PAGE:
Mid-winter blahs. I realize one morning that for some time I haven’t been very attentive to the mysteries of life inside and outside my windows. “But what’s to see?” I ask myself, weary of the sometime snow, the sometime shabby brown grass, and the always winter-drab trees. And then I see them.
Strong and tall. The shadows of my backyard trees stretch through my neighbor’s lawn, creep up his house and dance their limbs atop his roof. Bold and stark and inky in their blackness; yet not the least bit sinister, they weave their way across the grass and fling the artful patterns of their branches here and there and almost everywhere that I can see. So stately proud these mighty shadow trees! Yet quietly they bow to winter sun, tilting first to west in early morning, then to north about midday, and finally to east as parting sun murmurs its blessing for another day.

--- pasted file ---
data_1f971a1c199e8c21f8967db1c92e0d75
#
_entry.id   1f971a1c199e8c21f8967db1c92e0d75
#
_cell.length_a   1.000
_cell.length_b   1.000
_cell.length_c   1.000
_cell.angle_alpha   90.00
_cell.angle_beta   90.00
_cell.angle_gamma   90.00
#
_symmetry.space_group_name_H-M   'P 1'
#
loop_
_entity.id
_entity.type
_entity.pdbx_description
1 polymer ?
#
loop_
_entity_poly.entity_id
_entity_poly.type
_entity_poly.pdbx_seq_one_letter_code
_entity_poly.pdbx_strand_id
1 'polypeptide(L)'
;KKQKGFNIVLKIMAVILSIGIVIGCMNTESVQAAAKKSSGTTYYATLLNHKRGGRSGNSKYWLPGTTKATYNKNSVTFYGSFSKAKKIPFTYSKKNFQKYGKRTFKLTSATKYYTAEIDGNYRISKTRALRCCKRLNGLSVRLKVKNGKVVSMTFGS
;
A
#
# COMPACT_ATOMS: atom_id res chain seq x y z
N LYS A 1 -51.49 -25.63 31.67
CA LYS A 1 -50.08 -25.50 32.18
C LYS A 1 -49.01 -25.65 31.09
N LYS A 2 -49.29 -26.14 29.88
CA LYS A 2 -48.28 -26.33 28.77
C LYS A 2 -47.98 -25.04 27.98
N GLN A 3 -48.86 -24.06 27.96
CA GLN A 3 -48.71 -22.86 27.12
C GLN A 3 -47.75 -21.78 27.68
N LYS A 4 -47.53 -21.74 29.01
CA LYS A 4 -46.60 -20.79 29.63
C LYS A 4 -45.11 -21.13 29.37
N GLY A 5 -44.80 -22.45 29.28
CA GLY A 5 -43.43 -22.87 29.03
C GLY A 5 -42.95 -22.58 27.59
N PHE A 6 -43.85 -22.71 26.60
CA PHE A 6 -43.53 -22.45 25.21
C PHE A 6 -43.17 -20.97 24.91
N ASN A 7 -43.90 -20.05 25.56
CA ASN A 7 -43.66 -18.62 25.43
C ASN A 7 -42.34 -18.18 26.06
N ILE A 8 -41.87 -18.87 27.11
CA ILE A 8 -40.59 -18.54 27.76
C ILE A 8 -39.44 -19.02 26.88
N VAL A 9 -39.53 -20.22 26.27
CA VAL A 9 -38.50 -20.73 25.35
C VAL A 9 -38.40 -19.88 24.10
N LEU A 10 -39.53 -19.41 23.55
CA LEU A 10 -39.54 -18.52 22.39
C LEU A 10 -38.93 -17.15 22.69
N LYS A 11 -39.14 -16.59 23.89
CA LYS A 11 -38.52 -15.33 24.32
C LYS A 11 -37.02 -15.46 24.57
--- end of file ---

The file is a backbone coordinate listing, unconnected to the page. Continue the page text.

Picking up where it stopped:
Tomorrow there may be no winter sun; the shadows then will fold in on themselves, and nestled deep inside each tree, they’ll patient wait for sun to call them once again to paint their deep, dark patterns that will slice the grass, the snow, the ice—but always gently, always quietly, always without fanfare, always simply there, guests of the sun beneath the vast-arched sky that kindly wraps them soft beneath its ancient gaze. A sky that wraps us too. A sky that holds the hope that every mark and shadow that we cast will be as firm and bold, as gentle and as quiet, as playful, as artistic, as the shadows of those trees.